On Monday, Weiss carried a Geiger counter in each hand for a second survey of Surfer's Beach. As he descended to the waterline, the readings on his gadgets climbed. He tested various spots: the side of the bluffs and the white sand closest to the waterline, both registering levels that were high but not suspiciously so as far as he was concerned. But when he placed the sensors down near a line of black silt along the back of the beach, the meters on both his gadgets spiked. The counters registered about 415 counts per minute. A cpm of 30 is considered the baseline for radioactivity typically found in the air.

“It's not normal. I've never seen 400 cpm when I just wave my Geiger around.” he said. “There has to be something radioactive for it to do that.”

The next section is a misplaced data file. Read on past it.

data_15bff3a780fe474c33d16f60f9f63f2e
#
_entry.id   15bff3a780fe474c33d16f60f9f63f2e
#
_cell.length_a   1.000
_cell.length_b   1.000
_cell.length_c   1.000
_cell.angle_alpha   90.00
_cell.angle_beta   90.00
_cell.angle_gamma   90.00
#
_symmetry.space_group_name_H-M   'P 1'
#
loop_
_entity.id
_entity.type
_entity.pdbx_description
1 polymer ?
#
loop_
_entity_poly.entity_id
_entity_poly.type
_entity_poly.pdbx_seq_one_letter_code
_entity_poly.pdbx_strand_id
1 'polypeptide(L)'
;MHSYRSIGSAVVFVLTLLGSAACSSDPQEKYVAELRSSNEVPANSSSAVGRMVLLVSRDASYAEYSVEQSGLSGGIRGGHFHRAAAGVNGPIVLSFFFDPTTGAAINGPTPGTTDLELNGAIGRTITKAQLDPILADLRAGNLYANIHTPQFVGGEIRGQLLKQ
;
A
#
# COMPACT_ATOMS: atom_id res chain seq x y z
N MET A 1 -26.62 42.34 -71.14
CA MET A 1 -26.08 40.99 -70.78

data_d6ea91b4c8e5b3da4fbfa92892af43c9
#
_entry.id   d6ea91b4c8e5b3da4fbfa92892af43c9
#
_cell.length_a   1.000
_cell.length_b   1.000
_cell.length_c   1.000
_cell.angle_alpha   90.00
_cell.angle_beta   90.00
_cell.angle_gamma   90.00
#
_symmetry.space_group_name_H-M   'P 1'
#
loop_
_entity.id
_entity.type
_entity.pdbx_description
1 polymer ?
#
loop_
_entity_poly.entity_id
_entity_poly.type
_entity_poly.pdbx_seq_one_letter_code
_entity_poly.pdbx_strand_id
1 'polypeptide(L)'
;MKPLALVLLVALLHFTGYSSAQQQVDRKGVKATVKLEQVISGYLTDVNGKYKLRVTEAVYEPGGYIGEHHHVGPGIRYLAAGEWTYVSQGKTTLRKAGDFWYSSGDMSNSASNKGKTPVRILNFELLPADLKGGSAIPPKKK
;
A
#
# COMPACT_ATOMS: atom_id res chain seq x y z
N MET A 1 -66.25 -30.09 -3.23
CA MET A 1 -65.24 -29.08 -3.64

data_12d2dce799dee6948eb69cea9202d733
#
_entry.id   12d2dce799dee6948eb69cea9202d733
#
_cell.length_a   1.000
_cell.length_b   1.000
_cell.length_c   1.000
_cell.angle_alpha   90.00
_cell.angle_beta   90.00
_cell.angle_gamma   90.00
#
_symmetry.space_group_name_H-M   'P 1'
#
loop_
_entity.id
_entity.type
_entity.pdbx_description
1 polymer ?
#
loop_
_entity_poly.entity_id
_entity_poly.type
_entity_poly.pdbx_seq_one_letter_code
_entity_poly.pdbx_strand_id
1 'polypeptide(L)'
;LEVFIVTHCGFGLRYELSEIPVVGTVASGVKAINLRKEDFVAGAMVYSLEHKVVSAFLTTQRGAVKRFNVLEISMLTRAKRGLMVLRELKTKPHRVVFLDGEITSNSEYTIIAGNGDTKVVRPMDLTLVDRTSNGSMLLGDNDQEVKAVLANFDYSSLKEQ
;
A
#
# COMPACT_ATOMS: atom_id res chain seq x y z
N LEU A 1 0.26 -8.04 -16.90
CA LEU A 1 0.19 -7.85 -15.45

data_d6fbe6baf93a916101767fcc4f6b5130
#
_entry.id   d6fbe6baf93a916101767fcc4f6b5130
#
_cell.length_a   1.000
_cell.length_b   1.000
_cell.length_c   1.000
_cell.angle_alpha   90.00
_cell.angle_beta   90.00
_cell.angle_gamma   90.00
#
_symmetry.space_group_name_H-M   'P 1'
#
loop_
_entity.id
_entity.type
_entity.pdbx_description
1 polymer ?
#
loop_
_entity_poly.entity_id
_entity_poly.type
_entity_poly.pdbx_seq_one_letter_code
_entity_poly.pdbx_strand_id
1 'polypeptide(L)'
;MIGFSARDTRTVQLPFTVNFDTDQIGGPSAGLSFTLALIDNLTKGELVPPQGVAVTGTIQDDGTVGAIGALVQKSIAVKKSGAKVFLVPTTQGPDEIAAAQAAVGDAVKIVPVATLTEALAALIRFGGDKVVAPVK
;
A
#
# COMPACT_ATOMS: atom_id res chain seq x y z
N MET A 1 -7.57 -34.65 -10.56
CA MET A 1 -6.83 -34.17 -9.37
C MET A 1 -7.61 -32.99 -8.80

Weiss is no amateur; for 40 years he has made a living designing Geiger counters, most recently for International Medcom Inc. After he verified the hotspot, he took a sample of the dark sediment and sent it to his company's main offices in Sebastopol for analysis.

International Medcom CEO Dan Sythe later put the dirt sample in a spectrum analyzer to view the radioactive “signature” of the particles, the photon energy associated with each isotope. What he found was different from cesium-137, the fissile material used in the Fukushima reactors. He would know – since the 2011 meltdown, Sythe has visited Japan nine times to help map the cesium fallout.

Instead he was seeing radium and thorium, naturally occurring radioactive elements.